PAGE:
July 20, 1992 12:00 PM

WHEN THE LONG, BUNGLED TRIAL OF 20-YEAR-OLD Olivia Riner had finally run its course, there was one last surprise. It wasn’t that Riner—the so-called Killer Nanny—was acquitted; it was that it took the jury a full 12 hours to do so. Even the judge, Donald N. Silverman, went on record before the verdict saying that if the jury handed down a conviction, he would seriously consider reversing it. Thai proved unnecessary.

“Not guilty,” said the jury foreman to the charges that Riner had murdered 3-month-old Kristie Fischer by dousing her with paint thinner and setting her on fire. The accused closed her eyes but remained immobile. The packed Westchester County courtroom gasped in relief. One spectator pumped his fist in the air. Moments later several jumped to their feel and applauded. When Olivia finally rose, tears streamed down her pale cheeks, and a huge grin spread across her face. It was one of the few times since being charged with the hideous crime that the stoic Swiss au pair had shown visible emotion of any kind. Hardly able to believe it was over, Riner and her attorney, Laura Brevetti, 40, wrapped each other in a cathartic, embrace.

Seven months ago the case seemed open and shut. The police in Mount Pleasant, a leafy suburb of New York City, claimed they had proof that would send Riner to prison for 25 years to life. At the trial’s start, Assistant District Attorney George Bolen, 46, promised he would “establish a reason” for the seemingly wanton murder of a defenseless infant.

Last December, when Riner was first accused of killing Kristie, the case turned into an international cause célèbre. Not only did the crime itself seem unspeakably evil, it also became entwined in the public imagination with the Hollywood thriller The Hand That Rocks the Cradle—a film starring Rebecca De Mornay as an outwardly charming nanny who methodically sets about destroying the family that employs her. In an eerie coincidence, the film was released just days after Riner was indicted on lour counts of second-degree murder and one count of first-degree arson, both the crime and the movie spoke to every parent’s worst nightmare about nannies, baby-sitters and child care.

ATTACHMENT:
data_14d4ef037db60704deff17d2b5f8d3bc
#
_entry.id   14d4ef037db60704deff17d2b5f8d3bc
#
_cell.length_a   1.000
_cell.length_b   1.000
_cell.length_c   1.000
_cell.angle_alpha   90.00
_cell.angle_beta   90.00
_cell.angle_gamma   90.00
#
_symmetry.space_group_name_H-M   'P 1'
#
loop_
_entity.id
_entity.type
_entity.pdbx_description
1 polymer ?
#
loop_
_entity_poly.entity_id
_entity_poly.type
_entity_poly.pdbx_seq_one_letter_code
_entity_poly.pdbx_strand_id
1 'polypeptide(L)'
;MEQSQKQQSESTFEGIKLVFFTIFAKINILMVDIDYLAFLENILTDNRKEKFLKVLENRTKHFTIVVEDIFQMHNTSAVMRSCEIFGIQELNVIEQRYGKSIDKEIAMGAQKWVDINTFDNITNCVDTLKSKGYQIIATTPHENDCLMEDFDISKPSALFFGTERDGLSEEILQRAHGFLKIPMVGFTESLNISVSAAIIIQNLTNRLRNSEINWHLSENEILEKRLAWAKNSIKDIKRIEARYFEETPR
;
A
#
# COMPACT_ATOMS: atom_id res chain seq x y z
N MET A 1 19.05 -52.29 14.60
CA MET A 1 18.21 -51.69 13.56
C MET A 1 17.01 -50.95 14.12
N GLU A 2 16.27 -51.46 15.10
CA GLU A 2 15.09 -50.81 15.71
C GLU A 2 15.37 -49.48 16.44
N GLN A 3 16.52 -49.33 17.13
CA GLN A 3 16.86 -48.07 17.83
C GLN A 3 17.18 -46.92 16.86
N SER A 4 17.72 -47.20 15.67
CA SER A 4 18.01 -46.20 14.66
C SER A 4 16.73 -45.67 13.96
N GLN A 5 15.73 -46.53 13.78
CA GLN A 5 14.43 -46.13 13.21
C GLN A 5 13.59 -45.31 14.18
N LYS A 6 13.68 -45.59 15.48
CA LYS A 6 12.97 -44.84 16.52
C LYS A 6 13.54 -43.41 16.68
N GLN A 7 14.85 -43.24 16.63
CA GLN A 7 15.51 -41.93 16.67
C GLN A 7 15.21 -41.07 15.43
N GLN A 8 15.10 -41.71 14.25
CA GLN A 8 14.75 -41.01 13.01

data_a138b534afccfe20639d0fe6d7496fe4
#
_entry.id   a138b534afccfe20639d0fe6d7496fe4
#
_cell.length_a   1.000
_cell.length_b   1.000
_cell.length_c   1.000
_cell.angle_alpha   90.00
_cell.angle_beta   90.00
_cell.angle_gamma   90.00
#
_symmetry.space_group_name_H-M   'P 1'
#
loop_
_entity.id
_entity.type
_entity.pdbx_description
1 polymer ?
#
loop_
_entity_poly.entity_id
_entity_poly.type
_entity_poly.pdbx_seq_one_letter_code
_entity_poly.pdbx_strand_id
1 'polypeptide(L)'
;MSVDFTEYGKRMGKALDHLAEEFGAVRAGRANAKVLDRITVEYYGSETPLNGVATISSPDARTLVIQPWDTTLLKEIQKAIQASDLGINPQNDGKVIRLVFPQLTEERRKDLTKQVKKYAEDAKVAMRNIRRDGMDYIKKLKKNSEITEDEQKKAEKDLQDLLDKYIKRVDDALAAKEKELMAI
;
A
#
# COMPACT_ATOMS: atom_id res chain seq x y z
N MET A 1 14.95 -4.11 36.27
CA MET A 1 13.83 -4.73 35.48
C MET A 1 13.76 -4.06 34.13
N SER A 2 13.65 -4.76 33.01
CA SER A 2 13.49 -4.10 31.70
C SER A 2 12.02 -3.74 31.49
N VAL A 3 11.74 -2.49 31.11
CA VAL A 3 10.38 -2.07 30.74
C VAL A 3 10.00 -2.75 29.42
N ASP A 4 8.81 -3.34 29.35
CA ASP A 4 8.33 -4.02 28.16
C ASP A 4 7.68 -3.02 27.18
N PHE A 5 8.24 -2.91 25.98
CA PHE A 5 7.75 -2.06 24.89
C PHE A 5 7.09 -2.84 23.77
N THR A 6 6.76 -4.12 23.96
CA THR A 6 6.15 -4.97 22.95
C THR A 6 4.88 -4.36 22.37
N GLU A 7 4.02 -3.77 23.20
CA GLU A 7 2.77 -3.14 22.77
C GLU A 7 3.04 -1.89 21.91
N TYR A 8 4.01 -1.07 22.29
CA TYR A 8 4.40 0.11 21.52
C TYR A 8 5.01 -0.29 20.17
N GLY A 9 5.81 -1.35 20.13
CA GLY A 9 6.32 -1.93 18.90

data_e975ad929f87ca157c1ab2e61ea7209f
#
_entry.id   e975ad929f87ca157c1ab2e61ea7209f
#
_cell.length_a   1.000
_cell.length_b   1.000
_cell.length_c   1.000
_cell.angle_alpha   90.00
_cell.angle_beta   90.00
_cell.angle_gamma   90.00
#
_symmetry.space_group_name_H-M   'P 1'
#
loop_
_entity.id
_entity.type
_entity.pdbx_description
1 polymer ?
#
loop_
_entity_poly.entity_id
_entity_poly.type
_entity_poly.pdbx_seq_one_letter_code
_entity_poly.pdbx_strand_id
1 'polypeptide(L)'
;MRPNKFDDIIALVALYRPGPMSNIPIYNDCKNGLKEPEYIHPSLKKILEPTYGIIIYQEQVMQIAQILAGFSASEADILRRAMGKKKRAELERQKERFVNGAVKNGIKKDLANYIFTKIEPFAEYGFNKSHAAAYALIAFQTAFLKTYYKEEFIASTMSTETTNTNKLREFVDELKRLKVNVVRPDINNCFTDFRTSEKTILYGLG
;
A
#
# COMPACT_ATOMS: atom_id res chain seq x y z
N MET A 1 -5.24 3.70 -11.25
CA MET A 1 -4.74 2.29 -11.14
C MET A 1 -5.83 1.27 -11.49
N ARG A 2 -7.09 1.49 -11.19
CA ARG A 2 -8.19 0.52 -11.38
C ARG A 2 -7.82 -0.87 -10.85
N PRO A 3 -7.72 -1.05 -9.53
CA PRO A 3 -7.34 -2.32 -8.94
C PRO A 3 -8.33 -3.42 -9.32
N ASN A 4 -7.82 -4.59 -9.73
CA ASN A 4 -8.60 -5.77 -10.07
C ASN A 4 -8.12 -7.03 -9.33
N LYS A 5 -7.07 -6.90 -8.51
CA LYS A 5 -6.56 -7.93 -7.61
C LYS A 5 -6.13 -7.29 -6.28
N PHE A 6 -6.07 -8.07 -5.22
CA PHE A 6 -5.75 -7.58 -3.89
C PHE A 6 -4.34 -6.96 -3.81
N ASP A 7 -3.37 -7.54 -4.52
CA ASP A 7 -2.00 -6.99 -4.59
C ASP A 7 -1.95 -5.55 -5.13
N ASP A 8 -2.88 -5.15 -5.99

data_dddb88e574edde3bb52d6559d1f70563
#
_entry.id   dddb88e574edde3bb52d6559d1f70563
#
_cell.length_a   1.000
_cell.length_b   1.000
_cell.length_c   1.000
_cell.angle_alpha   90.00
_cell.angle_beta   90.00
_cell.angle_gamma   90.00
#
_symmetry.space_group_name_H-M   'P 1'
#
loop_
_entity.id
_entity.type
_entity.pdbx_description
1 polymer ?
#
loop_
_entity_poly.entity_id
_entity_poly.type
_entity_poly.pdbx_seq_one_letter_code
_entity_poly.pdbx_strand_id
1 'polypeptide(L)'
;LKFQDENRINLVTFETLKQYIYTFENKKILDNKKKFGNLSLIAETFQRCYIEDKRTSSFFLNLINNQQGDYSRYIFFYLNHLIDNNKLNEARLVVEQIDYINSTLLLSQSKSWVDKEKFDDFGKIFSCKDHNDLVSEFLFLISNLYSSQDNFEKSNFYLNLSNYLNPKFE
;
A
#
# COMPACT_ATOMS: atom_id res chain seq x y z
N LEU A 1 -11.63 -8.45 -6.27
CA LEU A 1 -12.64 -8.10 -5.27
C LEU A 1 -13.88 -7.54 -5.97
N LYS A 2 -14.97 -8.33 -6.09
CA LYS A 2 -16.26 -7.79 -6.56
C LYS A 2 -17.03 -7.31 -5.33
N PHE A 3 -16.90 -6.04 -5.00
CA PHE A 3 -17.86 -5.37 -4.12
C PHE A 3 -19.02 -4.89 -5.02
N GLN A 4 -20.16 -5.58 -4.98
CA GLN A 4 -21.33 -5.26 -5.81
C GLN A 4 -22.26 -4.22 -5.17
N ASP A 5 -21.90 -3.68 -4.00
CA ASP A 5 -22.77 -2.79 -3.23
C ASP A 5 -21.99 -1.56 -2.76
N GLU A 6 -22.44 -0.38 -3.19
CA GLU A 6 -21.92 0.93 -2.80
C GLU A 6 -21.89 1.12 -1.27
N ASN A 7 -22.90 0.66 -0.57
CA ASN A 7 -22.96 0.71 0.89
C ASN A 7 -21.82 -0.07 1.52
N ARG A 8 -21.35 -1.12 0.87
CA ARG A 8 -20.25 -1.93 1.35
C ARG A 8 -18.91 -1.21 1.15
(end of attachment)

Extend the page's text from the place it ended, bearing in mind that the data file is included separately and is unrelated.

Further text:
The first call came in to the local police at about 5:10 P.M. last Dec. 2. “Hi, fire,” Olivia Riner, clearly agitated, told the police operator. About five minutes later, in a second phone call, she was edging toward hysteria. “The baby’s in the room!” she’s heard to scream on the police tape. Riner had been home alone with Kristie at the two-story house of William Fischer, 48, owner of an auto-repair shop, and his wife, Denise, 39, an accountant. Riner had left Kristie asleep in her nursery in a plastic car seat, where the baby often napped. The nanny, meanwhile, fed the Fischers’ four cats. Suddenly one of the cats became spooked; Riner quickly discovered the house was ablaze (three separate fires had been set).

John P. Gallagher III, a 26-year-old auto mechanic and the boyfriend of Leah Fischer, little Kristie’s 22-year-old half sister, was the first to reach the scene. At the trial he testified that he had been on the way to the Fischer house to meet Leah. Gallagher said that he grabbed a fire extinguisher from a panicky Riner and kicked open the nursery door, which had inexplicably been locked. “The baby was on the floor in front of me…the flames were coming right off the child,” he said. Gallagher claimed he extinguished the fire and saw that the child, burned over 80 percent of her body, was dead.

Police and fire units arrived within minutes, quickly followed by Kristie’s distraught family. The Fischers had hired Riner—from Wettingen, Switzerland—through the E.F. Au Pair agency of Cambridge, Mass., to work for a year. She had previously been a pediatrician’s assistant in Switzerland and, over three incident-free years, the baby-sitter for a Swiss family. William Fischer testified that before the fire he felt Riner was an intelligent girl who enjoyed a good rapport with Kristie and, though a reserved bookworm, was comfortable with the family.